The party has now decided to take part in religious festivals and temple activities.

 

 

New Delhi: It may be coincidental, but the Kerala CPM chose Janmashtami day to woo back the faithful (read Sabarimala devotees) by saying that the party was never against them. The rethink, of course, comes in the wake of the drubbing the party got in the last general elections.

“Party cardholders have a code of conduct. But we are not going to impose it on the masses. Party workers can take part in religious activities. The CPM is not against the faithful. The party has not banned workers from going to temple or church. There have, however, been attempts from certain corners to create such an impression. On the Sabarimala issue, the party’s critics were able to mislead a section of people,” said party state secretary Kodiyeri Balakrishnan, briefing the media after a six-day marathon session of the state committee of the party.

As usual, the party has listed a litany of mistakes, dating back from the party plenum held six years back in Palakkad in Kerala, for the setback in the May elections. Earlier, the party used to insist that its stance, especially in the case of Sabarimala, cannot be traded for a handful of votes. But now the stark realisation has come that it is the votes that count and not particularly entry of young women into the Ayyappa shrine. The hypocrisy of the party was all to be seen. Not a single member of the state committee dared to openly say that the decision of Chief Minister Pinarayi Vijayan to hastily implement the Supreme Court ruling to allow entry of women of all ages into the temple, hoping to reap a huge electoral harvest, that had cost the party so dearly. In that way, the party has ensured that Vijayan remains the supreme leader of the party and the government. In fact members were vying with each other in showering praise of the CM for his “splendid work”.

In another departure from the past, the CPM has admitted that the BJP has grown in strength in the state and is now a threat to both the communists and the Congress. But again there was not a word that Pinarayi Vijayan was singularly responsible for the growth of Sangh Parivar in the state, though many BJP leaders admit to it in private conversations. That the BJP had failed to capitalise on the Sabarimala imbroglio is something which that the party has to take stock of. As for CPM, the party has now decided to take part in religious festivals and temple activities more vigorously. Two years back, the party had experimented with taking out shobha yatras on Krishna Jayanthi day in party stronghold in Kannur. It did abandon that this time around. However, there is no doubt that peddling of soft Hindutva is very much on party’s agenda. Kodiyeri said party workers should not shy away from taking part in temple festivities (mind you, not church or mosque) as a rule. “In fact, they should help in such activities. The CPM’s stance on belief-related matters has been misconstrued. Majority of our party followers are believers. The CPM has always tried to protect the beliefs of the faithful,” the party secretary said. One thing was still not clear. Which of the believers the party is going to support? Those who believe in the entry of women to Sabarimala or those who oppose it? For the time being, the party feels the government should not indulge in any additional effort to facilitate entry of young women into Sabarimala temple. “Protect sentiments of devotees” seems to be the new revolutionary slogan passed onto the cadre.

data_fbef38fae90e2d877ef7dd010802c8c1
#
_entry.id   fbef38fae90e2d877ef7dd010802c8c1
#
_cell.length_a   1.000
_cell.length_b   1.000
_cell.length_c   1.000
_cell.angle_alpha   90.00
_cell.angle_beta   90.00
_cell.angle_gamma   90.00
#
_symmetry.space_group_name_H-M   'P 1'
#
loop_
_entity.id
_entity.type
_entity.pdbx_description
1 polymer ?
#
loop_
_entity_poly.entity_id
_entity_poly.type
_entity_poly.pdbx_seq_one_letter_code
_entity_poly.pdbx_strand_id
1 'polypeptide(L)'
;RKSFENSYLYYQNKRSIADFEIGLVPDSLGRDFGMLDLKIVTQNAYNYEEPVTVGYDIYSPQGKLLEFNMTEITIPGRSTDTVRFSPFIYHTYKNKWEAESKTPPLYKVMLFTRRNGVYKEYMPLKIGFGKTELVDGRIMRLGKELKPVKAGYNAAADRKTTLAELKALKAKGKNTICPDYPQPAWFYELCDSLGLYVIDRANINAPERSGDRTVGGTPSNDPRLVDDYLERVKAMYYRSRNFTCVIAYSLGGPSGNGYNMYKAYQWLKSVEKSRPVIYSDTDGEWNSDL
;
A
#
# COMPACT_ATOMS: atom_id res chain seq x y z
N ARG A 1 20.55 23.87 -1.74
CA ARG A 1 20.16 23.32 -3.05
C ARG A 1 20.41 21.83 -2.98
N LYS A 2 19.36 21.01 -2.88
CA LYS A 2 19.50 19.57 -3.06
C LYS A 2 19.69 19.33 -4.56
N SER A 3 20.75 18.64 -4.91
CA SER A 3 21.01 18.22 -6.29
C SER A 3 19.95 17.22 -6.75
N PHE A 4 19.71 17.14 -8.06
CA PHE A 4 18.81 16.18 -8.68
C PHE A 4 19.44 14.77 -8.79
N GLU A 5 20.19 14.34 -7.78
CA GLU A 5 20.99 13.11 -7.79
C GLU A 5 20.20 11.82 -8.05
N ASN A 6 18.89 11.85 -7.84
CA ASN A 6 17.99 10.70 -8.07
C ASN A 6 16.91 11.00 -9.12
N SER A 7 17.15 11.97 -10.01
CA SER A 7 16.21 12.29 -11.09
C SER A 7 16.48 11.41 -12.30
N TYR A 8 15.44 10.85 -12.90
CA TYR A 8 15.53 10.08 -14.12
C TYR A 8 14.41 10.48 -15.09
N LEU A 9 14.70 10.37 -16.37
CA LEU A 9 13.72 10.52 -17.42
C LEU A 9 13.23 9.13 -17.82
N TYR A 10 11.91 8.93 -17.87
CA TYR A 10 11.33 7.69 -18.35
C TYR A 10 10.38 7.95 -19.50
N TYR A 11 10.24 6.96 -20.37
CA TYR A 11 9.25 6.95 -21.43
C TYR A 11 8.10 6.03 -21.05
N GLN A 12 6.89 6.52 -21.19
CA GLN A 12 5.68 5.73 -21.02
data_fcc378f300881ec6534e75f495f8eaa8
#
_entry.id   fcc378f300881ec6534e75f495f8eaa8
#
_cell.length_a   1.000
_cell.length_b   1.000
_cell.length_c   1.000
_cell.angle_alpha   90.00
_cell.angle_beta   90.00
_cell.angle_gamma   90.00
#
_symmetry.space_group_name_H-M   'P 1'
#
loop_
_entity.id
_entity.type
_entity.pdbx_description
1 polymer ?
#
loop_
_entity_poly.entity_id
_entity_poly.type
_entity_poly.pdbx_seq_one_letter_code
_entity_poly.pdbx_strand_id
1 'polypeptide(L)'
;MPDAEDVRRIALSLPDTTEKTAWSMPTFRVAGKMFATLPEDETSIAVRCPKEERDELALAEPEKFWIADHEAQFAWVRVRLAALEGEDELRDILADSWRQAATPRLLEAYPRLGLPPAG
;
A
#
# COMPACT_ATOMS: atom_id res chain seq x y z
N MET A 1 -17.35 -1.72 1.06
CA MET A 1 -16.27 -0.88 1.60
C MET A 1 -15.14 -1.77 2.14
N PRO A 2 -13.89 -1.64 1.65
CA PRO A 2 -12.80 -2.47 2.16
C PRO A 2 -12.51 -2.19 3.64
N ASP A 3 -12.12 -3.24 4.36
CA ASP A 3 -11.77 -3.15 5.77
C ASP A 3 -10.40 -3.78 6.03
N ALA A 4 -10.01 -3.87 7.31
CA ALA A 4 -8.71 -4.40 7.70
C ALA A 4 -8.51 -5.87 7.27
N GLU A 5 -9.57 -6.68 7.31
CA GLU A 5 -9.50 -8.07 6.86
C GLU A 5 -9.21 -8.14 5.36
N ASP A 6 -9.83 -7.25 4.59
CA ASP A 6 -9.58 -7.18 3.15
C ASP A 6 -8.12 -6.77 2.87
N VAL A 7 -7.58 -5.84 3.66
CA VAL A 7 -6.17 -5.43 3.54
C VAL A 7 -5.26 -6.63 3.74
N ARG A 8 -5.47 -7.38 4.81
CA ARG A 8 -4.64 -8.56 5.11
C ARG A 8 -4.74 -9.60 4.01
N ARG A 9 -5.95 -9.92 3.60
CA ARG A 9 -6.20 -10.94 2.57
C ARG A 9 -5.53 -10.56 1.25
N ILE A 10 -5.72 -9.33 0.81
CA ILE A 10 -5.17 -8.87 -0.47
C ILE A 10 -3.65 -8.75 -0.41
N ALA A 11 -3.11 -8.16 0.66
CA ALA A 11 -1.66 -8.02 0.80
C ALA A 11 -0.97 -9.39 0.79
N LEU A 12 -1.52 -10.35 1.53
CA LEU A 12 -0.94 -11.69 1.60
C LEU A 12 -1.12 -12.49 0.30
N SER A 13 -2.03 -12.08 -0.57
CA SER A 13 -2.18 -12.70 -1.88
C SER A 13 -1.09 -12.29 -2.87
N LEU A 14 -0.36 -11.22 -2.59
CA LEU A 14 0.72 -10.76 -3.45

The desperation on the part of state CPM is understandable. Six by-elections to the Assembly are due in three months’ time. If the party cannot at least win half of them, then there will not be much hope of it coming back to power for the next five years, a probability that scares the party to the bones. CPM’s only hope is in the Opposition. In the present context, the combined opposition of the Congress and the BJP is capable of voting the Left Front back to power, perhaps minus Pinarayi Vijayan.

The Congress leaders, especially Leader of the Opposition Ramesh Chennithala, seem to have not realised that the people of the state voted for the Congress out of their fear of the BJP leadership and perhaps against the arrogant rule of Chief Minister Pinarayi Vijayan. The BJP, on the other hand, exposed itself by baring its electoral ambitions too early during the Sabarimala agitation. The people saw through the game and feared that once in power BJP would abandon Sabarimala, which has now proved right. Many BJP leaders admit openly that the party is now rudderless in the state. Now with CPM eager to take over temple affairs, the scope has narrowed for the BJP. Congress will disintegrate on its own once the tussle for the post of Chief Minister begins between Chennithala and Oommen Chandy, who is now jobless, with Andhra Pradesh, of which he is in charge, gone for good. Come 2021, a tough decision awaits voters in Kerala. Between the devil and the deep sea seems to be a pale shadow of what the reality is.

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